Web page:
13 May 2021

Gender equality, a business imperative

Maxine Gray

Strategy development, Investec Wealth & Investment

Simone Smith

Head of Compliance, Investec Wealth & Investment

Gender equality doesn’t just address a basic human right, it is also a key business imperative and catalyst for growth.

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The Fifth United Nations Sustainable Development Goal is to achieve gender equality and empower all women and girls. Gender equality is not only a fundamental human right but also serves as a foundation for a peaceful, prosperous, and sustainable world.

 

Gender equality is also a business imperative and catalyst for growth.  It is estimated that approximately US$28 trillion would be added to global GDP by 2025 if there were equal participation by men and women in the global economy. This would not only result in economic growth and a flourishing business sector, but also enable communities to thrive.

 

Ironically, what would enable substantive progress is not necessarily instituting initiatives that simply look to empower women. What really makes a difference is that these initiatives pay closer attention to addressing what holds women back and thereby enables them to rise in their power, when these hindrances are removed. This starts with gaining a comprehensive understanding of the root causes that need to be addressed.

Maxine Gray, Investec Wealth & Investment strategic philanthropy team
Maxine Gray, Strategy development, Investec Wealth & Investment

It is estimated that approximately US$28 trillion would be added to global GDP by 2025 if there were equal participation by men and women in the global economy. This would not only result in economic growth and a flourishing business sector, but also enable communities to thrive.

On average, women earn 50 US cents for every one US dollar earned by a man for the same work. Furthermore, women find that they have to outperform men by 10% before they can receive the same level of consideration for opportunities as their male counterparts. Additionally, there are various systematic gender biases at play regarding access to networks, the anticipation of gender bias in others, limiting women in male dominated sectors, societal expectations of women and the vast amount of unpaid work women are expected to fulfil within their households and families.

 

As best articulated by Melinda Gates, “If you want to uplift humanity, empower women. It is the most comprehensive, pervasive, high-leverage investment you can make in human beings.”

 

At the current rate of transformation, it will take 257 years or 10 generations to close the economic gender gap. This simply cannot be accepted and must be accelerated if we are to achieve SDG 5. The targets of SDG 5 speak to economic inclusion, leadership and decision-making, empowerment through access to technology as well as policies and legislature that promote gender equality. They also deal with aspects of discrimination, violence and harmful practices towards women.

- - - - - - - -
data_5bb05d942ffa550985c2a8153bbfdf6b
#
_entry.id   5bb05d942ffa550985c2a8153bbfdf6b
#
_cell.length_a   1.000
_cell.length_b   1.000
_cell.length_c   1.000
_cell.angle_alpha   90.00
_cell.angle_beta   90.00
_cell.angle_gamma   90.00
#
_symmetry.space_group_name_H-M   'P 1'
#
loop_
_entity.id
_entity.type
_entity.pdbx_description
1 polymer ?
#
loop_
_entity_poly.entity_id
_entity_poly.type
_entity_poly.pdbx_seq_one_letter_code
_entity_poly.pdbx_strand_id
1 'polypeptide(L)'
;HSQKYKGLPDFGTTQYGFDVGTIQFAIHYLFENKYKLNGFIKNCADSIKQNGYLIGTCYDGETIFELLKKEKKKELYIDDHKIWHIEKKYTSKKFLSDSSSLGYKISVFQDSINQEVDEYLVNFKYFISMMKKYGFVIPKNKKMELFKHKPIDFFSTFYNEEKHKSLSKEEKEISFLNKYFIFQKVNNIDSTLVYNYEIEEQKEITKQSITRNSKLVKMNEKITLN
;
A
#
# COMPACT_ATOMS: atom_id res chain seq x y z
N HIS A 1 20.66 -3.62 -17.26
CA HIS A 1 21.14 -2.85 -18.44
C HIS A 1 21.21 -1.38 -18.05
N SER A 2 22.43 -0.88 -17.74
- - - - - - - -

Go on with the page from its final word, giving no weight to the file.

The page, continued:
Staggering statistics can be found that illustrate the injustice that prevails across the globe. By way of example, in 34 countries, rape within marriage remains a legalised practice, and one in three women globally will be a subject of violence in her lifetime. While progress can be noted, some 20 years since it was agreed to include women in peace talks, they remain excluded. It is not only about doing the right thing, but also about the balance of power and challenging cultural norms, which remains a challenge.

Making business sense

There are businesses cases that show a clear case for gender equality as the smart thing for business performance and sustainability. Studies show that gender diversity leads to improved ESG performance and that, by having more women in leadership, businesses tend to have lower greenhouse gas emissions (39%), decreased energy consumption (64%) and water usage (46%), as well as decreased levels of fraud and improved working conditions.

 

Within business, gender equality is the commercial choice. This means ensuring a gender lens is applied when defining policies, practices, and corporate strategies, and that frameworks or steps to empower women within the workplace, marketplace and communities, are developed and implemented.

 

Within industries, gender equality is a pre-requisite to foster growth. This means building capacity within organisations and their partners, working collaboratively with unions, civil society organisations and others. It means working to advance gender parity as well as being aware, sensitive and responsive to the varying impacts that certain policies or practices may have on men and women.

 

Within communities, gender equality is fundamental for upliftment and cohesion. This means enabling and ensuring all girls are attending school, that women and girls are protected and live without the risk of being victims of violence, that working women receive equal pay for equal work and that all women and girls are enabled to make choices and design their own destiny.

 

Across all spaces of our society, we need to protect and respect women and girls for the varying roles they play within our society and for all that they have to offer, beyond the scope of any perceived limitations. We need to move beyond pure gender integration as a tick box exercise and innovate to go further in designing a world where men and women are enabled to flourish, together.

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